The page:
Performance-wise, the Neo is outstanding. While there are magnets to help with resistance, this smart trainer isn’t a typical magnetic or electro-magnetic trainer. There is no flywheel. Instead, a motor works with the magnets to act as an electronic brake, offering heaps of resistance and buttery smooth transitions, whether those are instigated by virtual undulations or specific power intervals in a workout.
Although the Neo Power folds up compactly, there is no handle for easy carryingBen Delaney / Immediate Media
The brake also provides the Neo’s surface treatments, which are created by a varied series of short stutters. As weird as that may sound, it does work to create staccato vibrations at the pedals. (Cycling is weird; we work to eliminate vibrations when on the bike outside, but want to feel them when riding inside.)
The Neo Power also produces up to 450 watts of resistance when pedaling slowly at 6km/h (3.7mph) to simulate incredibly steep climbs — up to a claimed 25-percent grade. Maximum resistance is 2,200 watts. Good luck getting anywhere near that!
Zwift showcases the Neo’s strengths. Pedaling on the virtual flats feels like riding actual flats — getting going requires overcoming some initial inertia, but smoothly, just like getting on top of a gear. As your avatar hits a climb, the resistance steadily ramps up. As you crest a hill and begin a descent, suddenly you can shift into a big gear and spin easily along, even coasting and easily getting back on top of the gear.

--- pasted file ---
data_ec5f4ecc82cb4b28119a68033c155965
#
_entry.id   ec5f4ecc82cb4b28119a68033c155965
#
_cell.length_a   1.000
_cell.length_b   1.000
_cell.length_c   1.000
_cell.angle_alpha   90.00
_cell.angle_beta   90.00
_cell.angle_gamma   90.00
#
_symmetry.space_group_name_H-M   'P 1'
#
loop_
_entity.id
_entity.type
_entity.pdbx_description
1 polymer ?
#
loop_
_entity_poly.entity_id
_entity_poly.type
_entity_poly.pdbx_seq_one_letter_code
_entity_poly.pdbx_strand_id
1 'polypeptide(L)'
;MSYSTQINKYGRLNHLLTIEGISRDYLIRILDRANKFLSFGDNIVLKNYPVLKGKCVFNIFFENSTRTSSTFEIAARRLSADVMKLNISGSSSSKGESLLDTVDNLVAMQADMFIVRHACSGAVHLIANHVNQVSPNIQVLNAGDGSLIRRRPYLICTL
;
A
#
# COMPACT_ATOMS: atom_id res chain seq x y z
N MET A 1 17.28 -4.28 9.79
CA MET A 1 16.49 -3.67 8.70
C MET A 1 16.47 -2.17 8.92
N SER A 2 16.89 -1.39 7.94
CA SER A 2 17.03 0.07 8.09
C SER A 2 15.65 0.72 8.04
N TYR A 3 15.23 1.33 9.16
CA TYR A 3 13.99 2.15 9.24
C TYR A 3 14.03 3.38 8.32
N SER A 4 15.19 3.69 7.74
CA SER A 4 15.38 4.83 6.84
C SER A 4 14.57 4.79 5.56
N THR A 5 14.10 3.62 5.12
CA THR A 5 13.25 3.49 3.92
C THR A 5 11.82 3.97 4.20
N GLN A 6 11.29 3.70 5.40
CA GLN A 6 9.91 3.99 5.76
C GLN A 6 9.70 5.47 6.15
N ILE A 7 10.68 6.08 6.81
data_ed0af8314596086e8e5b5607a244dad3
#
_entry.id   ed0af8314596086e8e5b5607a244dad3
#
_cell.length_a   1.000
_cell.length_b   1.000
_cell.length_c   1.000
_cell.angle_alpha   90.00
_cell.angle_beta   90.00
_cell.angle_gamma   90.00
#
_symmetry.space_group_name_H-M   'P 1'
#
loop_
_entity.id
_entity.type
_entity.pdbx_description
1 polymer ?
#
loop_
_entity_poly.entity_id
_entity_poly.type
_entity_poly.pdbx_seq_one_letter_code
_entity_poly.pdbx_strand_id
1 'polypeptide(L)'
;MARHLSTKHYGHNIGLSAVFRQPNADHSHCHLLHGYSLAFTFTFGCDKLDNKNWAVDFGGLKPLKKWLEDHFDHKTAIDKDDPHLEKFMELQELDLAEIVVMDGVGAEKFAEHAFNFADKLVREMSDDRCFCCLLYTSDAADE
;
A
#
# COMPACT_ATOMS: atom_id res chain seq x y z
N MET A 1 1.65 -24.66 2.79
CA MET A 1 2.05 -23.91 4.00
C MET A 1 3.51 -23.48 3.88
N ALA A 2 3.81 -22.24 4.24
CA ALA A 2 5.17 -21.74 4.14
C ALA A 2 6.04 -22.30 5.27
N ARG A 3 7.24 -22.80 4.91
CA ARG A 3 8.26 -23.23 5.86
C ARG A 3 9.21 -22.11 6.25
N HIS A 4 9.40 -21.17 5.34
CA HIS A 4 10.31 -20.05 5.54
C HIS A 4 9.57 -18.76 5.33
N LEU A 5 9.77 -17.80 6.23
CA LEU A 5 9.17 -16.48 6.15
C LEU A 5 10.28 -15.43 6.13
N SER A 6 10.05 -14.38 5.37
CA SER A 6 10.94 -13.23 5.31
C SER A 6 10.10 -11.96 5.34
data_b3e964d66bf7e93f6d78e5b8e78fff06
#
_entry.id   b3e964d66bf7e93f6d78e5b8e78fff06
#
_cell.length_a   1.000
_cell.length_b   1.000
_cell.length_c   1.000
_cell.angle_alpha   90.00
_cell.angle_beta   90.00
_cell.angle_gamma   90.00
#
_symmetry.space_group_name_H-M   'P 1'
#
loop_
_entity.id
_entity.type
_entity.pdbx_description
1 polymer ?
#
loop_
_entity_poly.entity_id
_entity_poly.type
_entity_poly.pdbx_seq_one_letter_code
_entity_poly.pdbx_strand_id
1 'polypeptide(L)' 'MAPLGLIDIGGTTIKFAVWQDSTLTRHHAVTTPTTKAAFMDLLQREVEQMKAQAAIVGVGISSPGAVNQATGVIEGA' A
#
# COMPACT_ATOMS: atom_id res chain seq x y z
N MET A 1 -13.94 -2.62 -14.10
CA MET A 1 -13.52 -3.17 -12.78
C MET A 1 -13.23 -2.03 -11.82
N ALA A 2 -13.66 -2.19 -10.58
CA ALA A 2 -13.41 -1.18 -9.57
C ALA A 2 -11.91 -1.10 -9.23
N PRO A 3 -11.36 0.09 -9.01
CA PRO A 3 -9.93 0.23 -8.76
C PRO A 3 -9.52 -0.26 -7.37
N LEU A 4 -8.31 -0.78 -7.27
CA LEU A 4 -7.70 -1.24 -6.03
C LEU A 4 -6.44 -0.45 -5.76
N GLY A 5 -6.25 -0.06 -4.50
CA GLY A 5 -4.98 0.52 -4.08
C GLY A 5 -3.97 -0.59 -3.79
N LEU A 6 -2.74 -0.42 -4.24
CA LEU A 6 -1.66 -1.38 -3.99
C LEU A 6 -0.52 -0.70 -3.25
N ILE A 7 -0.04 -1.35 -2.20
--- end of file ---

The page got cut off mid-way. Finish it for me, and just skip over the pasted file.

Unlike the Wahoo Kickr, the Tacx Neo Power requires a front wheel riser blockBen Delaney / Immediate Media
When used with the excellent training software TrainerRoad, the Neo will doggedly hold the specified power, but will measure some of your natural fluctuations in output. This is a marked difference than the Wahoo Kickr, which will report a pancake-flat power output during controlled intervals (because acceleration has been removed from the algorithm for ERG intervals, effectively smoothing out your reported power).
The Neo isn’t silent, but it is one of the quietest smart trainers I have tested, producing 70dB at 200w/80rpm and a maximum of 80dB.
Tacx Neo power comparisons, to meters and other smart trainers
I tested two Neos, one last winter against SRM and Stages meters simultaneously, and another this fall against other pairs of meters: Shimano/Garmin Vector 3, Pioneer/Vector 3, Stages/Vector 3.
Over dozens of rides, the Neo tracked in parallel with the meters, at low, medium and high wattages, and with quick spikes and valleys.